Floods represent a significant risk to any business or home – whether you’re on the coast or in a land-locked city. The truth is that all 50 states have experienced recent floods, and the United States government estimates the average property damage due to flooding to be over $3.5 billion annually.
With an average commercial flood insurance claim totaling around $89,000 over the past five years, it’s unsurprising – yet alarming – that at least one in four businesses that close after a natural disaster never reopen.
What usually causes floods?
So, how do you protect yourself and your business from the threat of flood damage? Let’s start by looking at how floods typically get started:
- Storm surges: Characteristically in hurricane-prone areas
- Flash flooding: Caused by periods of intense rainfall
- Mudslides: Derived from heavy rain on a hill or mountainside
- Snowmelt: Occurs when the frozen ground is unable to absorb excess water
- Ice jams: Forms when an ice chunk in flowing water blocks passageways to cause overflow
- Urban development: New construction and/or ground paving that alters the topography by not allowing proper drainage
Doesn’t my current general policy cover flood damage?
Here’s the kicker: a general policy (like a business owners insurance policy) will typically not cover flood damage. This is one of the biggest misunderstandings about general policies and flood protection. If your business is located in a high-risk flood zone, you are legally required to purchase a separate flood insurance policy, provided you have a mortgage from a federally regulated or insured lender.
Most communities in the United States can obtain flood insurance coverage through the National Flood Insurance Program (NFIP), which covers all floods discussed above. To ensure fair pricing, every commercial flood insurance agent answers to this government agency. This means that while flood insurance is backed by the government, it is sold to consumers through private insurers – like Acentria Insurance!
Who should purchase flood insurance?
The NFIP uses two main standards, as well as several sub-categories, to both categorize a company’s risk for flooding and determine its premiums.
Moderate-to-low-risk buildings (Zones B, C and X): These buildings are either located outside the one percent annual chance floodplain or have less than one percent annual chance of sheet-flow flooding (where average depths are less than one foot). Buildings in these areas also might qualify if there is less than one percent chance of stream flooding (when the contributing drainage area is less than one square mile or is protected by levees).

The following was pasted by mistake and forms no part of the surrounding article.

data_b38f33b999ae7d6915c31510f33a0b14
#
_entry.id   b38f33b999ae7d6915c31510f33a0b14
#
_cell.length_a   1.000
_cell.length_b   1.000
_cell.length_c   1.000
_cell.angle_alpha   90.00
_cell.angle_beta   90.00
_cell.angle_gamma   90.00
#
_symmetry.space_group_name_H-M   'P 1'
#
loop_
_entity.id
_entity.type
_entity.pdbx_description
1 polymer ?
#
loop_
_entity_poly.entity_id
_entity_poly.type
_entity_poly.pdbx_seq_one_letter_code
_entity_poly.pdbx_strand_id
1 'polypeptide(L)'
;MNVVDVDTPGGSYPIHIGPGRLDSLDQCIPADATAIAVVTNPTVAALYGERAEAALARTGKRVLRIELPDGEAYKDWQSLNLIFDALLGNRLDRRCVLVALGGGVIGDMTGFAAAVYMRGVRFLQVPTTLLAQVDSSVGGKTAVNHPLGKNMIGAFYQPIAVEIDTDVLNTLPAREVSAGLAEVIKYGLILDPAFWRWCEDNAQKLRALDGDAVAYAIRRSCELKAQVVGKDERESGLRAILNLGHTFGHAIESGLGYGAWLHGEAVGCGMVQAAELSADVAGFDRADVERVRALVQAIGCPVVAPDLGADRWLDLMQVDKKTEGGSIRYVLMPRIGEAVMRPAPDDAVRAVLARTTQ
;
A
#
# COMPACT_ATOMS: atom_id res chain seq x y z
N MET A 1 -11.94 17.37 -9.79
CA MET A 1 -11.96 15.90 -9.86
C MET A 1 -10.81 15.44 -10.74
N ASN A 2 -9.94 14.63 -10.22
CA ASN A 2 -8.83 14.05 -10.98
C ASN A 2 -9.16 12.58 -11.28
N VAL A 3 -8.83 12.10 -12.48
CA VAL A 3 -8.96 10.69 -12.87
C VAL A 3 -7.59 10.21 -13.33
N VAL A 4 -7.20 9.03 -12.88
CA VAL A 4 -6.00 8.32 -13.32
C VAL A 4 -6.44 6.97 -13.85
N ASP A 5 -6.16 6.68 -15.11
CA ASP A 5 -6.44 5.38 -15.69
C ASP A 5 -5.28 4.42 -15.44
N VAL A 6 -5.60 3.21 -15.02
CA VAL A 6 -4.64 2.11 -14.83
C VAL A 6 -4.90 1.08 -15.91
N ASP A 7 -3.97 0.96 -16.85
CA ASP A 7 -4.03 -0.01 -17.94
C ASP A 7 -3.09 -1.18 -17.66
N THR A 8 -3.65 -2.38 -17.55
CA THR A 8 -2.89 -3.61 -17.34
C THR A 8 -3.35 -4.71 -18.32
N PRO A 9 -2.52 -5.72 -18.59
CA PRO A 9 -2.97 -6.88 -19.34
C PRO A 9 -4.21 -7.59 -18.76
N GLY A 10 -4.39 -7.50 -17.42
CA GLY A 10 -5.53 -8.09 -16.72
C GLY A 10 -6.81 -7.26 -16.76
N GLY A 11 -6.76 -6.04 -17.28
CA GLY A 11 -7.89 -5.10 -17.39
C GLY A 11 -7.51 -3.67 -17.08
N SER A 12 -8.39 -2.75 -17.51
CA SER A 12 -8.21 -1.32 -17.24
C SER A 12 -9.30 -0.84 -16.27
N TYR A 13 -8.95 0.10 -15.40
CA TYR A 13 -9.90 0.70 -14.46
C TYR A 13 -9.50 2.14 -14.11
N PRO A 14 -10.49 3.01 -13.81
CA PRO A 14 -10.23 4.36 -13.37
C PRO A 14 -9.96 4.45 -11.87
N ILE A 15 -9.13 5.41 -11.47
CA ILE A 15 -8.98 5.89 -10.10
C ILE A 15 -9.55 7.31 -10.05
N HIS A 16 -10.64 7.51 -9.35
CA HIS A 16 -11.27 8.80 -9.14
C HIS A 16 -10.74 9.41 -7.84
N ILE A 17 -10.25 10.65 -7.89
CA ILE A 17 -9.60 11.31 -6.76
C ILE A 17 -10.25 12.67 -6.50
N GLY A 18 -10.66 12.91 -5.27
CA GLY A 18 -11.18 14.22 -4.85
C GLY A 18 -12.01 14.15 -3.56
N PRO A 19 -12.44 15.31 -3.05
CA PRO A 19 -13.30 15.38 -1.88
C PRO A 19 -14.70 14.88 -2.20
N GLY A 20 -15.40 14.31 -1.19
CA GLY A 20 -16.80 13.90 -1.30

High-risk buildings (Zones A and V): These buildings are located within a certain floodplain distance from a river, lake or stream. Zone V buildings sit within a minimum distance from the coast, exposing them to ocean-related natural disasters.
It’s important to note that although your building may be classified as low-risk, it doesn’t mean you’re safe from the dangers of flooding: the NFIP reports that low-risk communities represent 1/3 of all paid annual claims. Non-water-related events, such as new land development that changes runoff patterns, make lower-risk communities more suspensible to flood damage.
What does flood insurance cover?
There are two types of commercial building flood insurance coverage, and policyholders can opt to buy one or both.
Commercial Contents: Covers inventory, merchandise, machinery and any other contents inside your business up to $500,000
Commercial Building: Covers your company’s building and contents up to $500,000 each. Note: if your company does not own the building, the NFIP will cover up to 10 percent of flood-related improvements made to the space.
In addition to these two types of building flood insurance coverage, the NFIP also covers debris removal during the flood clean-up process. Businesses that take steps to protect against or prevent flood damages may be eligible for lower rates, too.
How much is flood insurance?
Insurers determine flood insurance premium costs based on several factors, such as:
- Your building’s age, height and occupancy
- Your company’s location within the building (first floor versus penthouse)
- The location of the lowest floor in relation to the elevation requirement on the flood map (only applicable to newer buildings)
- Your chosen deductible and amount of building and contents coverage
If you are located in a low-risk area, you are eligible for the Preferred Risk Policy, which would cover your building (as well as its contents) for a few hundred dollars a year. We advise lower-risk clients to capitalize on this cheaper rate – even if they think a flood is unlikely in their area – because the out-of-pocket premiums are minimal compared to the potential cost of flood damages.
Remember: while federal disaster assistance is available to flood victims, it is usually in the form of a loan that must be paid back with interest. For example, if you received a $50,000 federal loan at four percent interest, your monthly payment would be around $240.
Now, let’s see how your finances would look if you had purchased flood insurance coverage: a $100,000 flood insurance premium could cost your company less than $100 per month.
Ask yourself: which check would you rather write? And how much do you want to save?
OK, I’m in: How Do I Get Started?
All Acentria Insurance agents are well-versed in flood insurance coverage and can craft a customized policy to fit your business needs.
Reach out to learn how you can start – or extend – your flood insurance coverage to keep your business safe and running, no matter what happens.